The United States Senate Committee on Commerce, Science & Transportation has approved S. 1023, the "Travel Promotion Act of 2009," the U.S. Travel Association reported yesterday, bringing the nation one step closer to having a formal marketing program with which to court international travelers.
If passed, the Travel Promotion Act will create a public-private partnership with a budget of up to $200 million annually—funded by a $10 fee on foreign travelers from countries that do not pay for a visa to enter the United States—for the purpose of attracting international travelers to the United States.
"Our nation's economy is struggling and international travel promotion is part of the solution," U.S. Travel Association President and CEO Roger Dow said in a statement. "This much-needed legislation will help the United States to create thousands of new jobs and welcome billions in new spending by international visitors."
A bi-partisan effort led by Senators Byron Dorgan (D-N.D.) and John Ensign (R-Nev.), the Travel Promotion Act would result in advertisements and information for overseas travelers focusing in many instances on communicating America's security policies, which have been perceived as an impediment to incoming international travel since Sept. 11.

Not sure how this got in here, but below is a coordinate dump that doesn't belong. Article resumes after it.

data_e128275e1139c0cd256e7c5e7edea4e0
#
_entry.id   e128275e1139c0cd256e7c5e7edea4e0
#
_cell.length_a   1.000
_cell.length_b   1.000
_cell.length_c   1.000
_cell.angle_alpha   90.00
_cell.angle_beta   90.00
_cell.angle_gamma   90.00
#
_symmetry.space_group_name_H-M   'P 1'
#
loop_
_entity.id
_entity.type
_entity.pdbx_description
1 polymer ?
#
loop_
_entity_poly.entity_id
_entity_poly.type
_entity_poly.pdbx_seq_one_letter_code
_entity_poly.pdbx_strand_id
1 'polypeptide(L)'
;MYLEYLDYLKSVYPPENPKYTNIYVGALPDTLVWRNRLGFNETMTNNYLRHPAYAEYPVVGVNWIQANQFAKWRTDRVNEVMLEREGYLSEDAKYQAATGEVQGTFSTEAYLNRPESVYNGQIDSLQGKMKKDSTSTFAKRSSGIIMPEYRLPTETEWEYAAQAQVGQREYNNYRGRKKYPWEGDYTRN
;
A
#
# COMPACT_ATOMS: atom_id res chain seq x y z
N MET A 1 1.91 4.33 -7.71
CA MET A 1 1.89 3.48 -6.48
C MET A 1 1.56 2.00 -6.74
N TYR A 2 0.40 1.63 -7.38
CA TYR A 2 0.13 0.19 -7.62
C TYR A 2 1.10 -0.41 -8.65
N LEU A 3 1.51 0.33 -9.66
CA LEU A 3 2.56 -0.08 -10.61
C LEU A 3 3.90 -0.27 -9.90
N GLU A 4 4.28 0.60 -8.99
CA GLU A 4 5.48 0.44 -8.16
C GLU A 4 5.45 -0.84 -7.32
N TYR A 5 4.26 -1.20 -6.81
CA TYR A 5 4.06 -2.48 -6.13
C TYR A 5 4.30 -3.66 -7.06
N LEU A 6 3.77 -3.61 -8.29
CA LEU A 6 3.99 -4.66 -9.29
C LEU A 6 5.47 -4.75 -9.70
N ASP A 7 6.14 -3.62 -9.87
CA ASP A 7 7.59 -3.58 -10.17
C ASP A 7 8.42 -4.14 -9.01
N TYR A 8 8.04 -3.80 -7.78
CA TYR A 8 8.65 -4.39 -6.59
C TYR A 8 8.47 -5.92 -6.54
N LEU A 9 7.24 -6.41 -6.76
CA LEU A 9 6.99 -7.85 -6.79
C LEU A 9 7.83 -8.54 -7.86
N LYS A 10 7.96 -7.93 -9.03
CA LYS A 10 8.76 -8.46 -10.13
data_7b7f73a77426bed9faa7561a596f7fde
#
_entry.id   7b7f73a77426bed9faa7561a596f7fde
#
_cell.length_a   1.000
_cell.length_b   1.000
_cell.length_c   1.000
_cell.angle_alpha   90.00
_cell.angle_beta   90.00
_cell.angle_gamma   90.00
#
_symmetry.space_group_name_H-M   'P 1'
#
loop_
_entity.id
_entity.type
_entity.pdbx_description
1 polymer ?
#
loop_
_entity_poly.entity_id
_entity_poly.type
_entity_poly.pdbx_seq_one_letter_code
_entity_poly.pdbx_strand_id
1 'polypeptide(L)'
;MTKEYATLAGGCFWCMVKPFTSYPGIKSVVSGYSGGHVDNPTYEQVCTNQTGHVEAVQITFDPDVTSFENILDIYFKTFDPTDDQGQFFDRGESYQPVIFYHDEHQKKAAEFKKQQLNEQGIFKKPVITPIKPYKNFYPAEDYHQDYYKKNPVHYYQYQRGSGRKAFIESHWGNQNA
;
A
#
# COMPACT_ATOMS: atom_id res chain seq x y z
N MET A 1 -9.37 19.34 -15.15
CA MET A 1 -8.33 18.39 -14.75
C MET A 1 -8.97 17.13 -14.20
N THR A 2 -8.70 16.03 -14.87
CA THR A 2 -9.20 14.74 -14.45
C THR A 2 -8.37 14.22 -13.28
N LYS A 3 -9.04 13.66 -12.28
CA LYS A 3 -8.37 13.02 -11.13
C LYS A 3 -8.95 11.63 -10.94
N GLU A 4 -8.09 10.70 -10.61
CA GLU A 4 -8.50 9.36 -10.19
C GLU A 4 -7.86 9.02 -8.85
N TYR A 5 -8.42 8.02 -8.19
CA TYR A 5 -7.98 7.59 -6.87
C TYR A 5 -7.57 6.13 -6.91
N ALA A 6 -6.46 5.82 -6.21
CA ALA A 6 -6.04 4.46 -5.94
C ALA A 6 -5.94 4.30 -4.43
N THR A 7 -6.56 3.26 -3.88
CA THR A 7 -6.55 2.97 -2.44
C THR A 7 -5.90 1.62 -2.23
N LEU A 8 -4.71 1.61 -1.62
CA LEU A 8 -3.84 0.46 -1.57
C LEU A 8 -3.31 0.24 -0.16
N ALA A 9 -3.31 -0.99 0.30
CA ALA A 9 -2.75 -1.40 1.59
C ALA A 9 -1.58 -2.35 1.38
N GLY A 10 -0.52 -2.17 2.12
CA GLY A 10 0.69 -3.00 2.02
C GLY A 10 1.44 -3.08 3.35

The legislation—a version of which has already passed the U.S. House of Representatives—could result in $4 billion annually in new spending by international travelers to the United States, according to an analysis by Oxford Economics.
"Thanks to Senators Dorgan and Ensign, the United States is one step closer to joining nearly every developed nation in the world in competing for visitors, strengthening its economy and enhancing its image," Dow said.